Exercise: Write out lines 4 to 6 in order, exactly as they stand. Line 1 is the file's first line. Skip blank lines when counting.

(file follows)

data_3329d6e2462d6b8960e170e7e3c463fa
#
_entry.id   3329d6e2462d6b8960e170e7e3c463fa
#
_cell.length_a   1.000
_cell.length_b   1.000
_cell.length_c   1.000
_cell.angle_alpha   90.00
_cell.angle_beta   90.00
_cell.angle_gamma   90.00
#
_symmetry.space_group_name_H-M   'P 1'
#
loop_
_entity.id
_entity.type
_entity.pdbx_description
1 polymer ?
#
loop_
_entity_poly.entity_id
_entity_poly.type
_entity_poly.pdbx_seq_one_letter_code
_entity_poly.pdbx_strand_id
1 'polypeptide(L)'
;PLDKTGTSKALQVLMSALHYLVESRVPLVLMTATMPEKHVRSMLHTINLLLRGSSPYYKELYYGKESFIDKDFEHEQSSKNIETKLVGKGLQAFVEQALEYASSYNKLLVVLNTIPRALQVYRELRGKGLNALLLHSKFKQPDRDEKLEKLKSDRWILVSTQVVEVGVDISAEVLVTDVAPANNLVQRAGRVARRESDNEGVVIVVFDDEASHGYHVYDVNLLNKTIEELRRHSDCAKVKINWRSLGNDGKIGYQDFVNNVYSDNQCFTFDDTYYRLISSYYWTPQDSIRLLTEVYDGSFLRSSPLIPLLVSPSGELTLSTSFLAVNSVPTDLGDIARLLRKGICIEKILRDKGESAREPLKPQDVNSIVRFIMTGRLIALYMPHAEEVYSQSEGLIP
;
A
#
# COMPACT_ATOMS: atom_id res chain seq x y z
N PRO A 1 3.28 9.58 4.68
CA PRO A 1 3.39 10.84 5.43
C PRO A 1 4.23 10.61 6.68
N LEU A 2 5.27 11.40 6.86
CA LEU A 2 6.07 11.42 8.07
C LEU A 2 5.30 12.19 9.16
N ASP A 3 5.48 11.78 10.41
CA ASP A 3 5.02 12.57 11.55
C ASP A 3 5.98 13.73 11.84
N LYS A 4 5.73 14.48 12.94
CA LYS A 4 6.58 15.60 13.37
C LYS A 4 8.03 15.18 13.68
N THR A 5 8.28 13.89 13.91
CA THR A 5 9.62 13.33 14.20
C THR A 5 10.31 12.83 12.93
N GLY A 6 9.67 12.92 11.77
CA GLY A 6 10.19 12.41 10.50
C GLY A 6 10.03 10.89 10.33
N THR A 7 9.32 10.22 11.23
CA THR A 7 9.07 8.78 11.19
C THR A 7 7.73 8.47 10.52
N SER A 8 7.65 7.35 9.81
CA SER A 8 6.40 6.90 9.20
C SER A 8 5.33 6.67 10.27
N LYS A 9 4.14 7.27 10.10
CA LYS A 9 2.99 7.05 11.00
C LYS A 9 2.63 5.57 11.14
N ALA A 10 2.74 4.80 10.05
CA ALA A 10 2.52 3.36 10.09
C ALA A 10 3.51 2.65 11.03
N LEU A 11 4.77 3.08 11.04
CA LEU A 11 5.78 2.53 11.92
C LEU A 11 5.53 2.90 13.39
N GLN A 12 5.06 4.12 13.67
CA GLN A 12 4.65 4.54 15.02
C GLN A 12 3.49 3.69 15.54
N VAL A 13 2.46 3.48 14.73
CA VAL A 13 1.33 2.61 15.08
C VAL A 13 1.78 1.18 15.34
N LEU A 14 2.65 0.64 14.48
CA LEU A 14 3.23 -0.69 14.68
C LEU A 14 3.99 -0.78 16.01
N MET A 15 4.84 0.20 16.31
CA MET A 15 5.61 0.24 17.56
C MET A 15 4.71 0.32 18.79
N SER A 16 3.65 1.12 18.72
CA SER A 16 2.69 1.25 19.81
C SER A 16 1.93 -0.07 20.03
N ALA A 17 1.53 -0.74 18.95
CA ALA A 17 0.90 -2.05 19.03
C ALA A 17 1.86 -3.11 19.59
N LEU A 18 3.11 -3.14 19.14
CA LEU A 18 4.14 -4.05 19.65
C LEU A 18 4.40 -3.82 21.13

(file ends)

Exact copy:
#
_cell.length_a   1.000
_cell.length_b   1.000